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Smith Valeriote Lawyers Blog | Smith Valeriote LLP Law Firm Guelph

Safe Income and You

Safe Income and You: Why inter-corporate dividend structures for related parties are at risk

Recent changes to the Income Tax Act have resulted in additional restrictions for inter-corporate dividends, and it is clear that accurately calculating “safe income” is now more important than ever, especially for corporations that historically relied on exceptions for related parties. 

Generally, “safe income” can be paid out in a dividend from an operating corporation (Opco) to a connected holding corporation (Holdco) on a tax free basis. This was broadly permitted because the safe income has already been earned, taxed and retained by Opco, and will eventually be taxed in the hands of the individual shareholder when the dividend is ultimately paid out by Holdco.

While referenced in the Income Tax Act, “safe income” is not defined. It applies as a limit to the anti-avoidance rule at section 55(2) of the Income Tax Act, which deems certain dividends to be capital gains in specific circumstances:

  1. The dividend recipient is entitled to a deduction;
  2. One of the purposes is
    1. to avoid capital gains that would have been realized on a disposition immediately before the dividend; or,
    2. to effect significant reduction in the fair market value of any share or to effect a significant increase in the cost of property; and,
  3. The amount of the dividend exceeds the amount of the income earned or realized by the corporation that could reasonably be considered to contribute to the capital gain that could be realized on a disposition at fair market value of the share on which the dividend is received.

One of the changes to the Income Tax Act was to add to the “purposes” for which a dividend can be deemed to be a capital gain. Prior to the change, it was only if one of the purposes was to reduce the portion of the capital gain that would otherwise have been realized. Now, as can be seen, the anti-avoidance rule applies if one of the purposes is to effect a significant reduction in the fair market value of the share, or to effect an increase in the cost of property. These “purposes” may be interpreted subjectively, and it is therefore at substantial risk of reassessment that a corporation would pay dividends that could be captured by this rule.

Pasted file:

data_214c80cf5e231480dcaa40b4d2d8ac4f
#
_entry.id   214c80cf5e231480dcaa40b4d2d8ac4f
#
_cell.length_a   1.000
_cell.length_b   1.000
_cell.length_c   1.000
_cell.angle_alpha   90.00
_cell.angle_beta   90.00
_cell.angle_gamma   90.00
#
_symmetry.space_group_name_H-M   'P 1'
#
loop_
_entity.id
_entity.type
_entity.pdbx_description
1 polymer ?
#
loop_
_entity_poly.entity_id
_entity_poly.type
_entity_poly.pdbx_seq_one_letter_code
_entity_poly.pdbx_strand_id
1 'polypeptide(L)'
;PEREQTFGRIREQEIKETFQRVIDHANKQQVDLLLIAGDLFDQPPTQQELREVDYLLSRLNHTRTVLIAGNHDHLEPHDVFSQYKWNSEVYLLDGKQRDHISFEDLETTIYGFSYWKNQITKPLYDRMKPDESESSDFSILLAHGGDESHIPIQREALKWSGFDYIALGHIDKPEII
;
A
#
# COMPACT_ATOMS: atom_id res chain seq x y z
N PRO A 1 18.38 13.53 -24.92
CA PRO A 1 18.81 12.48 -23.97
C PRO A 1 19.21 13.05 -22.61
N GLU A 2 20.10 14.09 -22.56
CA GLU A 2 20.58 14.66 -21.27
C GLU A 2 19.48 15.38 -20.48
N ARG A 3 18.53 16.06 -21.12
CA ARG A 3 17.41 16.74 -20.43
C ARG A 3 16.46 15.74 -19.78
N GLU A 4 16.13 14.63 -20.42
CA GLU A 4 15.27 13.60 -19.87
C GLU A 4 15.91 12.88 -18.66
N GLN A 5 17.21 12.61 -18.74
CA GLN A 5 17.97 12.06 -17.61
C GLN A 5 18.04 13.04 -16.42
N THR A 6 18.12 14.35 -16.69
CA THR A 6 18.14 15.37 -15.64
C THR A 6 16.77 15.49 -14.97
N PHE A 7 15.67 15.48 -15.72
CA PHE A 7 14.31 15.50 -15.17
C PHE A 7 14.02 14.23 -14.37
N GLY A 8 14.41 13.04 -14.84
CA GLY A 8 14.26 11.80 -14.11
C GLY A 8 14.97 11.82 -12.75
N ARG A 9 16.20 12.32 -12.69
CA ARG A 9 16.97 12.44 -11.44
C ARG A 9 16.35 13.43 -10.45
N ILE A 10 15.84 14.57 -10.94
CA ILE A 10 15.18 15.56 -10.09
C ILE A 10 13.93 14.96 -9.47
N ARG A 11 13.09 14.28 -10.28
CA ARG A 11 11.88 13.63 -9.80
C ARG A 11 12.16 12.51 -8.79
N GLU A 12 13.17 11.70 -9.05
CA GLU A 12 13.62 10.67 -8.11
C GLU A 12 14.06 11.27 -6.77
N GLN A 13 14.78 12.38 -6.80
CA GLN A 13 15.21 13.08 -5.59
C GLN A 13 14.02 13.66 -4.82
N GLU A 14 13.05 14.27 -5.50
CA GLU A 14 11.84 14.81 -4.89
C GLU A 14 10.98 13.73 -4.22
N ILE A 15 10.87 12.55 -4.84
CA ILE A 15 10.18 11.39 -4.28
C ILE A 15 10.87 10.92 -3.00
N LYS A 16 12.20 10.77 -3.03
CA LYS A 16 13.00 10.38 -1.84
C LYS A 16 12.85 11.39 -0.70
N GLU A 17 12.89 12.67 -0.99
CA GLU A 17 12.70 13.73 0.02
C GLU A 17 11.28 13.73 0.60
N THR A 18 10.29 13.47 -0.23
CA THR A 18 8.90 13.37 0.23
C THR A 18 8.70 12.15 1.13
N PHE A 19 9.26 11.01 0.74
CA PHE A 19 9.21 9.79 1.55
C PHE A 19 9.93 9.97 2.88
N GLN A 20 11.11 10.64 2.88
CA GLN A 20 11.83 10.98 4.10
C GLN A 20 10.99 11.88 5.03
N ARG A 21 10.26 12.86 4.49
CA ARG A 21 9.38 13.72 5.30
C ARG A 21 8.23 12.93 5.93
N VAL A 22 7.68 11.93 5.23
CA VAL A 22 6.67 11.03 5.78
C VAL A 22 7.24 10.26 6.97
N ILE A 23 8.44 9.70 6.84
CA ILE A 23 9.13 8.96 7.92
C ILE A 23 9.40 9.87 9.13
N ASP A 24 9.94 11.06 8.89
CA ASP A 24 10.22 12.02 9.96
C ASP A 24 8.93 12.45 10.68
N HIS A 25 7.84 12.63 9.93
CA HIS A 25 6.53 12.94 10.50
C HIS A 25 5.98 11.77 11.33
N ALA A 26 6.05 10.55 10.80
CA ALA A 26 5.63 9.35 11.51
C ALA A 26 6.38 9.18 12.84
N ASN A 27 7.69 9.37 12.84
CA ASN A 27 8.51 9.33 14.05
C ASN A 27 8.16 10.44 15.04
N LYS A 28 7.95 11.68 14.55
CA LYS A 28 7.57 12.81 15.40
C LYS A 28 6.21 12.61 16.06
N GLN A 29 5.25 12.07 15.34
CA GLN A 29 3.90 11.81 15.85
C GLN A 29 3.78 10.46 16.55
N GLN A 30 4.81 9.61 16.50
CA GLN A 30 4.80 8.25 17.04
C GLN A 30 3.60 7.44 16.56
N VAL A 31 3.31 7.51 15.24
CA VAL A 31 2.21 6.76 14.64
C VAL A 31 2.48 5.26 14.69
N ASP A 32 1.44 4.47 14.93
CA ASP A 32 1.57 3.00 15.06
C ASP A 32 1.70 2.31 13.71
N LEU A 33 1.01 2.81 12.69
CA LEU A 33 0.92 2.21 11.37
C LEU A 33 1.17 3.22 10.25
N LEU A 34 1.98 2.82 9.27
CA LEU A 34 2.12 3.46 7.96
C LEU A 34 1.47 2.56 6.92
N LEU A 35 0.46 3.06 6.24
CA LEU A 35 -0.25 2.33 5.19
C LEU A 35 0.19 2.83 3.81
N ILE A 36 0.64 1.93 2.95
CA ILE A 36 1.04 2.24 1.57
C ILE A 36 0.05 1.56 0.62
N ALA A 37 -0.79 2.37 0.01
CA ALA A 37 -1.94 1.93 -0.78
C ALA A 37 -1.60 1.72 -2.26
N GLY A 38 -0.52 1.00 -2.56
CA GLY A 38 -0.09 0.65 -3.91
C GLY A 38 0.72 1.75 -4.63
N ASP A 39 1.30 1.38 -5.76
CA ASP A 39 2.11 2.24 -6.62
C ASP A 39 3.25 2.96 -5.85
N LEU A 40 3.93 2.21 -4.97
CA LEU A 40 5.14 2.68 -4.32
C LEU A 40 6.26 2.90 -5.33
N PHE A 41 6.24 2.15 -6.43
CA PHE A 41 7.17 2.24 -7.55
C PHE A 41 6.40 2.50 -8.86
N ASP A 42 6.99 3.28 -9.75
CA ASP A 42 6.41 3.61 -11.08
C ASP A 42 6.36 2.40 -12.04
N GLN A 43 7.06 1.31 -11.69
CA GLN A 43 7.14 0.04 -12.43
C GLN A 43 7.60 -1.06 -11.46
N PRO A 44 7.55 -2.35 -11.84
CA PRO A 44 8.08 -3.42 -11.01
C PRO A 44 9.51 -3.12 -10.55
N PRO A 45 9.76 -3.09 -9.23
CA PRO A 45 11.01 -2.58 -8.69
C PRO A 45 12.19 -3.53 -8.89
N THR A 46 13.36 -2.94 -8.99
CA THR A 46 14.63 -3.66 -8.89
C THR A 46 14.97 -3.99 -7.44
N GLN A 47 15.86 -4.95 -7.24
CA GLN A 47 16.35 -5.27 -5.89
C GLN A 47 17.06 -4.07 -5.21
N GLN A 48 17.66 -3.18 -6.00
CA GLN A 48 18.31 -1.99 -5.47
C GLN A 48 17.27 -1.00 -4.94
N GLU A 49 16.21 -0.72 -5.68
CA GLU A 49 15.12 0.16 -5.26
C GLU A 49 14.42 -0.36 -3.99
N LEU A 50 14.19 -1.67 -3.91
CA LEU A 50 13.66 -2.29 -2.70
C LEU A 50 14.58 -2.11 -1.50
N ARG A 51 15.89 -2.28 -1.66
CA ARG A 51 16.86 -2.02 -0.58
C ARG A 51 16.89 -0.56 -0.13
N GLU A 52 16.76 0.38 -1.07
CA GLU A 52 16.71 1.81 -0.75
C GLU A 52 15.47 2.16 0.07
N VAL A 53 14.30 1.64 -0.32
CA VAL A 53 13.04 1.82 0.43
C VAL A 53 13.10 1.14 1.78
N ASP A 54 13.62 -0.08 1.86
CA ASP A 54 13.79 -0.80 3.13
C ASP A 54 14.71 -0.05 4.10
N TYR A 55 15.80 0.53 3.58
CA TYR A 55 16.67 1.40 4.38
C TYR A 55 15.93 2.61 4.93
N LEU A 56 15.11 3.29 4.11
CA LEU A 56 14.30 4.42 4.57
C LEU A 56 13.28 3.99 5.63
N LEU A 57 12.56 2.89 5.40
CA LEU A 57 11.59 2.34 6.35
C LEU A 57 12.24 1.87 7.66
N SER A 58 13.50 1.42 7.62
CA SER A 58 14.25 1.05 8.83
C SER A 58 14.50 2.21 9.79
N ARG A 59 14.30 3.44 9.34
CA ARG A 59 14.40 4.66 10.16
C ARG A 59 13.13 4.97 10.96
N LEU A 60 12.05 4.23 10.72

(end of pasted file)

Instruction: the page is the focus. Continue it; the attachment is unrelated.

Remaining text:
This means that if Opco pays a dividend that is greater than the safe income on-hand associated with that share, the dividend may be deemed to be a capital gain if the dividend was paid for one of the “purposes” set out in section 55(2), and Holdco will lose the tax deferral benefit.

However, if the dividend is less than the safe income on-hand, the corporation does not need to worry about whether the payment of the dividend could be seen as having one of these “purposes”.

Safe income on-hand is different for each share: it can be stated as that share’s portion of retained earnings accumulated since the share was issued as a percentage of the total, less the required adjustments – in reality, the calculation of safe income on-hand is fairly complex.   

Historically, certain corporations would have been much less concerned with accurate calculations of safe income on-hand due to the exception to the anti-avoidance rule for “related parties”. 

The related party exception meant that section 55(2) did not apply to a transaction or series of transactions as a part of which the dividend was received by the corporation if there was no disposition of property to a person or partnership that was an unrelated person. So, if the dividend is paid by Opco to Holdco and is ultimately paid to a related person, the dividends received by Holdco would have fallen into the related party exception, even if the amount of the dividend exceeded the safe income on-hand associated with Holdco’s shares in Opco. The dividend paid to Holdco would be exempted from the deeming rule in section 55(2) that might otherwise have deemed the dividend to be a capital gain.

Before the changes, all types of dividends were protected by the related party exception – cash dividends, stock dividends, dividends-in-kind or dividends arising on an increase in the paid-up capital of the share.

Now, the related party exception is only available for deemed dividends in the course of a distribution of funds or property on a winding-up, discontinuance or re-organization; or, deemed dividends through the redemption, acquisition or cancellation of shares by the corporation.

This means that where Opco intends to pay a dividend to Holdco that is outside the scope of the new, limited, related party exception, special care should be taken to ensure that the dividend does not exceed the safe income on-hand associated with the shares. Otherwise, Holdco may be liable for capital gains tax to the extent the dividend is greater than the safe income on-hand.

 If these changes affect you, or if you want to learn more about inter-corporate dividends and corporate structures, contact our legal team here!

 The content of this article is intended to provide a general guide to the subject matter and is not legal advice. Specialist advice should be sought regarding your specific circumstance.

The content of this article is intended to provide a general guide to the subject matter and is not legal advice. Specialist advice should be sought regarding your specific circumstance.

Date:
2016.11.20

Services:
Business Law

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Guelph Office

105 Silvercreek Pkwy. N.
Suite 100 Guelph, ON N1H 6S4

Phone: 519 837 2100
Fax: 519 837 1617

Toll Free: 1 800 746 0685

Email: guelphinfo@smithvaleriote.com

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265 Bridge Street
Fergus, ON N1M 1T7

Phone: 519 843 1960
Fax: 519 843 6888

Toll Free: 1 800 746 0685

Email: fergusinfo@smithvaleriote.com